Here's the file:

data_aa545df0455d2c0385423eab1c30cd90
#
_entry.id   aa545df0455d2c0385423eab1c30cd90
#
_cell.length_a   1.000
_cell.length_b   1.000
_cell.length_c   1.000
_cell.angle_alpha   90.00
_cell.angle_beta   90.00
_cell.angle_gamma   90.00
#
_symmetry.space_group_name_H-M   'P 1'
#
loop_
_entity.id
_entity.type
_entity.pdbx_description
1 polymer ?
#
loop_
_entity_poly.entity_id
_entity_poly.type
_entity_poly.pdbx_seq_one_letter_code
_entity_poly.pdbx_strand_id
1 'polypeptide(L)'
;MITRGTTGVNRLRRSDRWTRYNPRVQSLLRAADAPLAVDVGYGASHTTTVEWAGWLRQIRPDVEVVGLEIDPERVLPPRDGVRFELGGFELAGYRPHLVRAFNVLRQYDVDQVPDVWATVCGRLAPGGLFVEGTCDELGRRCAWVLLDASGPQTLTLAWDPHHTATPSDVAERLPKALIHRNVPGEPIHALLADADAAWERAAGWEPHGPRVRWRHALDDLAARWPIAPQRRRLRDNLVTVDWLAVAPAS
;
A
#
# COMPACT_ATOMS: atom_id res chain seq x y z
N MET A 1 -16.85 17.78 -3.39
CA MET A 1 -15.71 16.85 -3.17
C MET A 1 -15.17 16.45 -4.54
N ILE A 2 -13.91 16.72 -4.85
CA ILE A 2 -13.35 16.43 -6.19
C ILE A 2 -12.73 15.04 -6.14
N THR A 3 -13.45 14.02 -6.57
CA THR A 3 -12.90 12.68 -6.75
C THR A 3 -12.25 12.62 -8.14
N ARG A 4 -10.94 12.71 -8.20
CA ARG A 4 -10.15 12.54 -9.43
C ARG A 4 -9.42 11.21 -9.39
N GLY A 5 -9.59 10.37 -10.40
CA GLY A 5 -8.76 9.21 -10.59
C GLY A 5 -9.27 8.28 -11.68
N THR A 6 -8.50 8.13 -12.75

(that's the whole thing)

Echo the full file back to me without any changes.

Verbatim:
data_aa545df0455d2c0385423eab1c30cd90
#
_entry.id   aa545df0455d2c0385423eab1c30cd90
#
_cell.length_a   1.000
_cell.length_b   1.000
_cell.length_c   1.000
_cell.angle_alpha   90.00
_cell.angle_beta   90.00
_cell.angle_gamma   90.00
#
_symmetry.space_group_name_H-M   'P 1'
#
loop_
_entity.id
_entity.type
_entity.pdbx_description
1 polymer ?
#
loop_
_entity_poly.entity_id
_entity_poly.type
_entity_poly.pdbx_seq_one_letter_code
_entity_poly.pdbx_strand_id
1 'polypeptide(L)'
;MITRGTTGVNRLRRSDRWTRYNPRVQSLLRAADAPLAVDVGYGASHTTTVEWAGWLRQIRPDVEVVGLEIDPERVLPPRDGVRFELGGFELAGYRPHLVRAFNVLRQYDVDQVPDVWATVCGRLAPGGLFVEGTCDELGRRCAWVLLDASGPQTLTLAWDPHHTATPSDVAERLPKALIHRNVPGEPIHALLADADAAWERAAGWEPHGPRVRWRHALDDLAARWPIAPQRRRLRDNLVTVDWLAVAPAS
;
A
#
# COMPACT_ATOMS: atom_id res chain seq x y z
N MET A 1 -16.85 17.78 -3.39
CA MET A 1 -15.71 16.85 -3.17
C MET A 1 -15.17 16.45 -4.54
N ILE A 2 -13.91 16.72 -4.85
CA ILE A 2 -13.35 16.43 -6.19
C ILE A 2 -12.73 15.04 -6.14
N THR A 3 -13.45 14.02 -6.57
CA THR A 3 -12.90 12.68 -6.75
C THR A 3 -12.25 12.62 -8.14
N ARG A 4 -10.94 12.71 -8.20
CA ARG A 4 -10.15 12.54 -9.43
C ARG A 4 -9.42 11.21 -9.39
N GLY A 5 -9.59 10.37 -10.40
CA GLY A 5 -8.76 9.21 -10.59
C GLY A 5 -9.27 8.28 -11.68
N THR A 6 -8.50 8.13 -12.75